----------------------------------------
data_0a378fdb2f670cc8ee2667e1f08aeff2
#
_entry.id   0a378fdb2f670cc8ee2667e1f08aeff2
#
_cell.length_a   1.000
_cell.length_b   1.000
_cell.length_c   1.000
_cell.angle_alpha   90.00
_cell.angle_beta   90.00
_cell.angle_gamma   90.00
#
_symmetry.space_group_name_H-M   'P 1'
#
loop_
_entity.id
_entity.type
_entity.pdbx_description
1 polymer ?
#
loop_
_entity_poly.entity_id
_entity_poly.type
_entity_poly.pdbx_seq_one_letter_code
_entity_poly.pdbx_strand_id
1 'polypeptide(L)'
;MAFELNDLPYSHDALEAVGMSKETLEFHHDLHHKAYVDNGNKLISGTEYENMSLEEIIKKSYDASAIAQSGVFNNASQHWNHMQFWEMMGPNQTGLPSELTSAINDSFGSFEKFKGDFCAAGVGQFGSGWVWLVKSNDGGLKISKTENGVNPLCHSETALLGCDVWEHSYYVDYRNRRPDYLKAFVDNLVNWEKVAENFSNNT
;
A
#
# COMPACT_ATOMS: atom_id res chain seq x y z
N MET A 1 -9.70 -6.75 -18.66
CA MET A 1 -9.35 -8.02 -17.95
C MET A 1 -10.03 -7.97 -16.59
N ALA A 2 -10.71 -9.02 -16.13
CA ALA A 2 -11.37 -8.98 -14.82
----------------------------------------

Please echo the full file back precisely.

data_0a378fdb2f670cc8ee2667e1f08aeff2
#
_entry.id   0a378fdb2f670cc8ee2667e1f08aeff2
#
_cell.length_a   1.000
_cell.length_b   1.000
_cell.length_c   1.000
_cell.angle_alpha   90.00
_cell.angle_beta   90.00
_cell.angle_gamma   90.00
#
_symmetry.space_group_name_H-M   'P 1'
#
loop_
_entity.id
_entity.type
_entity.pdbx_description
1 polymer ?
#
loop_
_entity_poly.entity_id
_entity_poly.type
_entity_poly.pdbx_seq_one_letter_code
_entity_poly.pdbx_strand_id
1 'polypeptide(L)'
;MAFELNDLPYSHDALEAVGMSKETLEFHHDLHHKAYVDNGNKLISGTEYENMSLEEIIKKSYDASAIAQSGVFNNASQHWNHMQFWEMMGPNQTGLPSELTSAINDSFGSFEKFKGDFCAAGVGQFGSGWVWLVKSNDGGLKISKTENGVNPLCHSETALLGCDVWEHSYYVDYRNRRPDYLKAFVDNLVNWEKVAENFSNNT
;
A
#
# COMPACT_ATOMS: atom_id res chain seq x y z
N MET A 1 -9.70 -6.75 -18.66
CA MET A 1 -9.35 -8.02 -17.95
C MET A 1 -10.03 -7.97 -16.59
N ALA A 2 -10.71 -9.02 -16.13
CA ALA A 2 -11.37 -8.98 -14.82